5 Alternative Highs That Won't Kill You
The eyes of the law get red and bleary.
If you need a little self-induced neurochemical pick-me-up, but find it inconvenient or unnerving to procure illegal substances, there are a bunch of easier options. We’ll gloss over the usual legal intoxicants — alcohol, caffeine, nicotine, and, depending on where you are, cannabis. Be more creative than that.
You may have to go through a bit of a song-and-dance to pull some of these more unusual highs off, but your toes will remain safely on the right side of the law.
If you run long enough, but not so much the fatigue hallucinations set in, you experience what that one cross country kid in your high school so breathlessly described as a runner’s high, a wave of europhoria that crests over you then drips away. For a long time, it was thought that the brain was responding to endorphins, that giddy-yet-overplayed Taylor Swift of neuropeptide opiate analogues. But there’s evidence that what’s going on is more Snoopish than Swiftian. Because endorphins can’t schlep through the blood-brain barrier, the sketches scientists are working with now are of smaller culprits, molecules known as endocannabinoids. There’s no concrete proof that endocannabinoids are what gives runners their buzz, but there is a fair bit of evidence, such as mice lacking cannabinoid receptors that don’t seem to use their exercise wheels as frequently.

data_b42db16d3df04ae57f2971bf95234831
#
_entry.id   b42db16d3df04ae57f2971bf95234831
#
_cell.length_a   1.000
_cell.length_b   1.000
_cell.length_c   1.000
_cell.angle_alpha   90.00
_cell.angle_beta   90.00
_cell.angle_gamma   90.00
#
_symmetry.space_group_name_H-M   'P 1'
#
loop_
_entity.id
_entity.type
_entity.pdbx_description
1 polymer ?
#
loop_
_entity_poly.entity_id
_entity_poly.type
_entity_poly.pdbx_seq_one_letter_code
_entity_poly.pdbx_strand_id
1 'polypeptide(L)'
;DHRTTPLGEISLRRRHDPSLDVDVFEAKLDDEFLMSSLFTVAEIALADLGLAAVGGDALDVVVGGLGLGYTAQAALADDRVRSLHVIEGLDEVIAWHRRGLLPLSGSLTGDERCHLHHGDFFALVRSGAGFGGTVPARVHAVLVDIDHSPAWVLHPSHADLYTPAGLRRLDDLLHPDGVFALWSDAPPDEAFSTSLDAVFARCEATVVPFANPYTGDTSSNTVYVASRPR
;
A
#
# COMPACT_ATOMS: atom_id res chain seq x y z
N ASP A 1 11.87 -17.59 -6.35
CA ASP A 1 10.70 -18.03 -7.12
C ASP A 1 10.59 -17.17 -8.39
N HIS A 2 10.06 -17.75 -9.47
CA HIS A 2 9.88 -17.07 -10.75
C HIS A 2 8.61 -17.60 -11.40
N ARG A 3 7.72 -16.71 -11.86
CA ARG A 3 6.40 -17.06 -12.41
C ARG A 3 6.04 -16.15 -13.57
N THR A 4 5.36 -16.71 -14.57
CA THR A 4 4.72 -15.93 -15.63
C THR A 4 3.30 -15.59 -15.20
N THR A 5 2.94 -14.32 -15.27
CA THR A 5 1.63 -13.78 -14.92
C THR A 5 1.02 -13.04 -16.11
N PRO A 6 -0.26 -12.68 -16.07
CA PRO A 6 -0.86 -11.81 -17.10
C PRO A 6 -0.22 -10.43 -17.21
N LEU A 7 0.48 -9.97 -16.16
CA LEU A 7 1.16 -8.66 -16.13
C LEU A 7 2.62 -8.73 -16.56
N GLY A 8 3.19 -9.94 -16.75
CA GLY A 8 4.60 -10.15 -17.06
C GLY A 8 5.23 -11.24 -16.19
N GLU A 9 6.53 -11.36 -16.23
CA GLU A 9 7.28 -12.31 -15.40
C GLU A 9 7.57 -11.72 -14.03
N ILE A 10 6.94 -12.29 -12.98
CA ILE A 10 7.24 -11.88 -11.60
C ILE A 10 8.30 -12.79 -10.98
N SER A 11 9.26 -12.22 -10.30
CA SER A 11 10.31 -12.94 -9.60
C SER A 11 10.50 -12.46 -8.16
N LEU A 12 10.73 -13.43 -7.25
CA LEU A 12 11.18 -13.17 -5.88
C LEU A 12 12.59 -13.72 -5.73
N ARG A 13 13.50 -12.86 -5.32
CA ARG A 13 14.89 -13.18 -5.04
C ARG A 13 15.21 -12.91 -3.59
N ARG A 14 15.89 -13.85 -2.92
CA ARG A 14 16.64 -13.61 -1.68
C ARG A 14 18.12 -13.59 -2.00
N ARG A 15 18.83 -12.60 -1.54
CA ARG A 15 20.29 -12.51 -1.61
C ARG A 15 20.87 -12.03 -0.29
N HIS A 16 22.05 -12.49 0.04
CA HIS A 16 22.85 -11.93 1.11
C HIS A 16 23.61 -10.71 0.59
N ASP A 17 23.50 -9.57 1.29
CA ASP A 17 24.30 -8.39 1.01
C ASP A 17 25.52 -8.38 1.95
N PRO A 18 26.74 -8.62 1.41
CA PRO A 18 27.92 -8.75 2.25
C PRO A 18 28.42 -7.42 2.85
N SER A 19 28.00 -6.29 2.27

Technically speaking, it is legal to ingest the psychotropic peyote cactus during a Native American Church religious ceremony. This exemption applies, as upheld by a 2004 Utah Supreme Court decision, regardless of Native American heritage as long as you are a member of the Church. Non-technically speaking, it would be crappy for you — as a human — to co-opt someone else’s religion just to trip. But it’s possible to arrange for a an experience and be respectful about the whole thing. Give the people at the Peyote Church of God a ring. They know the score.
3. Fugu Fish
The Japanese delicacy fugu, or raw puffer fish, is packed to the gills with bacteria that produce a dangerous tetrodotoxin. (Traditionally speaking — there are now puffer fish farms that raise a bacteria- and toxin-free fish.) It’s illegal to prepare the fish in the United States, but about a dozen sushi chefs in the U.S. are licensed to serve imported fugu. The bacterial poison is lethal if the fish is improperly served, but low doses of the neurotoxin give eaters a high — a light-headed floaty sensation akin to the calm you feel just before you drown.
4. Areca Nut
The areca nut is more psychologically addictive than stimulating, and it also causes red-stained teeth, and, likely, oral cancer. Despite that, areca fruit wrapped in tobacco and betel leaves is a popular chewed drug in the Eastern Hemisphere — putting it at the fourth most-widely used psychoactive substance after booze, tobacco, and caffiene.
Kava, a drink from a ground-up root found in the Pacific that is probably not good for your liver, is a mild sedative with active molecules called kavalactones. The kavalactones are thought to reduce anxiety and act as a soporific. A brown powder served in water, it looks, smells, and tastes like mud.